Doug Hamm lives in Surrey, B.C. and is my friend. That's a long way from beautiful Puyallup. Perhaps not as far as Virginia where Mike Pierce and Toby Barrett live, but Doug and I have been known to collaborate on projects and we genuinely enjoy one another's company. I used to see Doug twice a year; once at Enfilade and another at Salute in Burnaby in March. When I took my high school job I lost the opportunity to visit the guys at Salute because it's always the same weekend as the state student journalism convention. Last summer Doug and his wife Susan bought a house in Surrey, just across the border, complete with a large game room. He suggested that I come up for a visit. I didn't have a vacation planned, or any classes I was taking so I took him up on his offer. I went up last Tuesday and came back on Thursday and had a thoroughly good time.
I went up to game, and that's pretty much what I did. That and scope out Doug's game space in the basement. The Hamms have a full basement and it's all Dougland. He's meticulous about almost everything he does. His painted figures and unpainted stash are neatly organized. He has carefully clipped magazine articles directly relating to his projects and organized them in file boxes. His painting space is perfect with no space wasted, and indeed space available for expansion. He has a great gaming space that is comfortably suited for his 12' X 6' game table. Doug's been very smart about his hobby. I used to say the only aspect of my life that was organized was my game life. Hah! Not close. I've been organizing my stuff ever since I got home.
When I arrived and unloaded on Tuesday we began playing a series of four DBA games. Doug had a Tuareg army he hadn't played with before. Neither of us had a historical match so I threw out my Later Hebrews. I may as well have thrown out an ant army. He crushed me. I often thought I was getting decent match-ups, trying to stay away from his camels with my chariots and using supported blades or aux to get the pluses. No such luck. I generally rolled poorly off and on throughout the time I was there. Things have a habit of coming around, but I'm on about a three week jag of generally crappy die rolls. Twice the Tuaregs kicked the Hebrews all over the board. The Tuaregs are an all camelry army, if you can imagine such a thing. Doug was short a stand of figures so he substituted a cloud of dust for his missing nomads. In the photo he's getting ready to put paid to King Saul. Figures. I did get my licks in later with a Welsh vs Woodland Indians match up. First we mucked up the rules and the fact that spears are quick killed by warbands. (That's what happens when I don't engage in Barkerese for a couple of years.) Anyway we started over and I managed to A) stick all the terrain in the corners, and B) have a much better set of die rolls to give me the win.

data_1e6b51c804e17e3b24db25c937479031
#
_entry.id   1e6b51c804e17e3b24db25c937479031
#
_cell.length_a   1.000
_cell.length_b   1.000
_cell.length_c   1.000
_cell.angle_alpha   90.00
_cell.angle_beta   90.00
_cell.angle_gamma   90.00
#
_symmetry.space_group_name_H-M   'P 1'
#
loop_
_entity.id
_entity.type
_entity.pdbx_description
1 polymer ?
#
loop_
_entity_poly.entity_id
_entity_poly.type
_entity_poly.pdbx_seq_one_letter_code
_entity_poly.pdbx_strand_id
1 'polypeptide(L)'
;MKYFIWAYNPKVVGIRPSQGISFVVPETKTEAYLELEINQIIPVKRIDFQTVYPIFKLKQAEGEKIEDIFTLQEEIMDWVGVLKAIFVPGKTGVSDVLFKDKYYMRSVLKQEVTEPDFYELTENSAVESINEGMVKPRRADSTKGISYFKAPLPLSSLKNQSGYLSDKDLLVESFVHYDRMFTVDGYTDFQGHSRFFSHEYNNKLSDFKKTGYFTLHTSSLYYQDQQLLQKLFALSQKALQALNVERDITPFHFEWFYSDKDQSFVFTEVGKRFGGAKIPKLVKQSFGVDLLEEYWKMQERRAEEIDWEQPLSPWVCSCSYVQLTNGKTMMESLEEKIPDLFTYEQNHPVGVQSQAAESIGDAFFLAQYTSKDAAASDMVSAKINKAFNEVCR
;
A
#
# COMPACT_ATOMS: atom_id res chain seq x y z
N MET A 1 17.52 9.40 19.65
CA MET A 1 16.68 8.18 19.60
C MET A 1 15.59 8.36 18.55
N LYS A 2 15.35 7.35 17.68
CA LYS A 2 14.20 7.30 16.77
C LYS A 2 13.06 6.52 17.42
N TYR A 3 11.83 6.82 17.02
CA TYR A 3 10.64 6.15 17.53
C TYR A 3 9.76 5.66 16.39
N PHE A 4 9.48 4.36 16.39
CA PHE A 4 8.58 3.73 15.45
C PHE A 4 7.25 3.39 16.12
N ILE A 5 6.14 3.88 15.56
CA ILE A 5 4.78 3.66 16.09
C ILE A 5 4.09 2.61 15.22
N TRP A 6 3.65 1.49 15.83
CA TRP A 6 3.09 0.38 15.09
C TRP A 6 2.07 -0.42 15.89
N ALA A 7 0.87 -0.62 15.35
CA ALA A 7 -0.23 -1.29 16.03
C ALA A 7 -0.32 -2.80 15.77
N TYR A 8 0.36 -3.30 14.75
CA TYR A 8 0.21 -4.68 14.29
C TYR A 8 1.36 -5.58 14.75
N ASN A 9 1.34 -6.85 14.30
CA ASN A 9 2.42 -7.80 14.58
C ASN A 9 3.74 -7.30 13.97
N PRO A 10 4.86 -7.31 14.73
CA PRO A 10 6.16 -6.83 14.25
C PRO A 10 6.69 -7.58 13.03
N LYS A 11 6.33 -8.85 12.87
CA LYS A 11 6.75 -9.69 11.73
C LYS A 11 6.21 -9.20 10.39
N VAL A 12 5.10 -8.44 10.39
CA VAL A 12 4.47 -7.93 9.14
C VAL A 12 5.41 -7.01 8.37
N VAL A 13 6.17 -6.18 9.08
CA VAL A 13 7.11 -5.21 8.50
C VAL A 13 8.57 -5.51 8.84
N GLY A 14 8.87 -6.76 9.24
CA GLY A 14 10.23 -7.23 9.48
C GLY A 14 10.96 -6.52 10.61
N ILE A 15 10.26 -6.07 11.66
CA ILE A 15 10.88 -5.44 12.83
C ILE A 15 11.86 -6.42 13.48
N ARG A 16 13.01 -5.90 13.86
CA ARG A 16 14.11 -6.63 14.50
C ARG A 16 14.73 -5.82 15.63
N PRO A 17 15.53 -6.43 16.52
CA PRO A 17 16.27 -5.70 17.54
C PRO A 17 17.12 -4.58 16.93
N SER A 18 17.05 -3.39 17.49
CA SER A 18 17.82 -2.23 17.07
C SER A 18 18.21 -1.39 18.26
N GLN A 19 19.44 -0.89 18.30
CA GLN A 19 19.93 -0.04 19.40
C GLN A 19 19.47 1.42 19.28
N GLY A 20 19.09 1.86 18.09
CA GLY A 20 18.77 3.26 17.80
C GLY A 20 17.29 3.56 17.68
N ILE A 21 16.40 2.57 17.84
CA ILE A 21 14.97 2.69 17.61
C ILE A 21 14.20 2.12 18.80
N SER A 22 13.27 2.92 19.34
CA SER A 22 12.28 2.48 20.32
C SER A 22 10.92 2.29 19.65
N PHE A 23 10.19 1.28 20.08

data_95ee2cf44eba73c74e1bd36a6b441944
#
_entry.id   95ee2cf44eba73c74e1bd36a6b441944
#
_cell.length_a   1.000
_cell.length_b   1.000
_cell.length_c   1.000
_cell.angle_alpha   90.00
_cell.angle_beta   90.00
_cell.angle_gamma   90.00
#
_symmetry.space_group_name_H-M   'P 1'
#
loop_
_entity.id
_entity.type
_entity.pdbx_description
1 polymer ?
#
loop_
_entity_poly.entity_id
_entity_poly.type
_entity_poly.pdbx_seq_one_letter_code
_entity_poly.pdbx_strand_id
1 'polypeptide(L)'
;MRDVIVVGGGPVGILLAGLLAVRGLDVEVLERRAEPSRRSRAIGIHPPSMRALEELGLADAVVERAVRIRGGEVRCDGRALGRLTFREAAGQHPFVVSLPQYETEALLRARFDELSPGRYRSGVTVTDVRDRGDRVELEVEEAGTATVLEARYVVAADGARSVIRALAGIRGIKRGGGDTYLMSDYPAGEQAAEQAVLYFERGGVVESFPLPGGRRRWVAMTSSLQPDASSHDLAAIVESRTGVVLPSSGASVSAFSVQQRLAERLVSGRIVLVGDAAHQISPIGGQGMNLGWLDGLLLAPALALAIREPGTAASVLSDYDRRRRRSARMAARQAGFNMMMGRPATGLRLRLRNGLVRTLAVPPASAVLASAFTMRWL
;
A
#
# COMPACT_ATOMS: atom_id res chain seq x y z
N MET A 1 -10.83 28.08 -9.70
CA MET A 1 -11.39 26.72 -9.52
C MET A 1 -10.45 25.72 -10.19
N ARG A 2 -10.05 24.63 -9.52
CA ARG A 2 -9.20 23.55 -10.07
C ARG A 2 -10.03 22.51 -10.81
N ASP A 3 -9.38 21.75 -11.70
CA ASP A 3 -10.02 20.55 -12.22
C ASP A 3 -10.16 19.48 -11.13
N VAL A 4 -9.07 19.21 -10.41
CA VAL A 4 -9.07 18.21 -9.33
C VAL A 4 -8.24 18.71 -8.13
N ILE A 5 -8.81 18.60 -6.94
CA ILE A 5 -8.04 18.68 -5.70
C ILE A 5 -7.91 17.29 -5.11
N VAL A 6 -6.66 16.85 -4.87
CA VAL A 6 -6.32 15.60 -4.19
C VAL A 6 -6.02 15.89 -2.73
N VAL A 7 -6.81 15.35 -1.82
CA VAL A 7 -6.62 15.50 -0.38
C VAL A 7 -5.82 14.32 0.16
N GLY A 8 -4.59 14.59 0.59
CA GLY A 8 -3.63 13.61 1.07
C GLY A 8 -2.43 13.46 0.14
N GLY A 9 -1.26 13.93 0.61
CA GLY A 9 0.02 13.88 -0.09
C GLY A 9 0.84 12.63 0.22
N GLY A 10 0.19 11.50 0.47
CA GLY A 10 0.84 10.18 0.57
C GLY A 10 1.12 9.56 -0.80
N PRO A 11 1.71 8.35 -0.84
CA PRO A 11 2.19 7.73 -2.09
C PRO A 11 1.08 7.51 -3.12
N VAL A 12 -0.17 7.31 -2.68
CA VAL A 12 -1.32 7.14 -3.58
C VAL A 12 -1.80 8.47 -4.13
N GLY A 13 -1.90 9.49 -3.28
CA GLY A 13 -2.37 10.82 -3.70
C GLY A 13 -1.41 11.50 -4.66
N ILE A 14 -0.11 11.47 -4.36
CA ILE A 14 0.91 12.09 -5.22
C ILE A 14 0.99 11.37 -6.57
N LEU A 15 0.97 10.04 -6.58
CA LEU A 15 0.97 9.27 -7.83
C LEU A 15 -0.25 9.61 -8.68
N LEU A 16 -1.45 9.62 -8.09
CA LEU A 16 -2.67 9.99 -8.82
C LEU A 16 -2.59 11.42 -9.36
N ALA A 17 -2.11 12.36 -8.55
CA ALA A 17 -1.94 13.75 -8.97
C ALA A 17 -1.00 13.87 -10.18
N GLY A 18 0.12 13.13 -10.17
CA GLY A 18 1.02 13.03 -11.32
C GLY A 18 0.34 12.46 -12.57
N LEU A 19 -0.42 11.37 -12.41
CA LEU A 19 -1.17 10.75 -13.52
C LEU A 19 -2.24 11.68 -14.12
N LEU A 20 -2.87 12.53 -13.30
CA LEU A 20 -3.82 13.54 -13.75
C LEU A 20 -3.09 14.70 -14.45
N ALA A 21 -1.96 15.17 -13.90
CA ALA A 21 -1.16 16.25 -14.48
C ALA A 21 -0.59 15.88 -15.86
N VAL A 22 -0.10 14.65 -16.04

Wednesday was huge fun. We played with Doug's adaptation of the Humberside DBX Rules to the French and Indian War. It worked very well. Odd period to make happen with lots of Indians and irregular troops, but I really enjoyed it--even though I look a little bemused and befuddled in the picture below.
After a round or two of that we were off to navigate the Delta traffic and make our way to Imperial Hobbies. It's a great shop. Lots of off the shelf figures to look at. I picked up a couple packs of GFI WWI figures that will some day go with my Peter Pig figures for Square Bashing. Yes, it's probably down the road apiece for that project, but I liked the figures anyway. Francis Munroe is the worthy proprietor of Imperial Hobbies in Richmond, B.C. He's a supporter of Enfilade, and his shop is a rarity these days as he tackles all aspects of gaming-role playing, board gaming, miniatures, keeps complete racks of magazines, nice selection of terrain as well as a great selection of plastic models. We don't have anything that compares in the Puget Sound area.
After our return to Chez Hamm, Dennis Chin and Andrew Mah came over for a huge Hundred Years War game. Loosely based on Poitiers, it was an ad hoc opportunity for Doug and I to drag out all our singly mounted figures. It was one of those games in which the sky darkened with arrows but the French just kept on coming. Eventually they washed over the English run by Doug and myself, and that was the name of that tune. We used my Arrowstorm rules which probably need more fiddling so that the French always lose ; ) Much fun. Great picture of Crusader miniature of King Jean II (the good) leading on his men-at-arms. On this night he was John the Very Good.
Next morning we worked some more on the French and Indian War DBX games. I learned to enjoy them even more. good stuff. By two o' clock I was on the road headed south for home. No border crossing horror shows to tell about, though it seemed that all non-US returning cars were being sent to customs or immigration.
I would be remiss if I didn't thank Doug and his wife Susan for having me up. It was fun, the dinner conversation was great. It was a perfectly wonderful way to spend a few summer days.
Pics are all by Doug.
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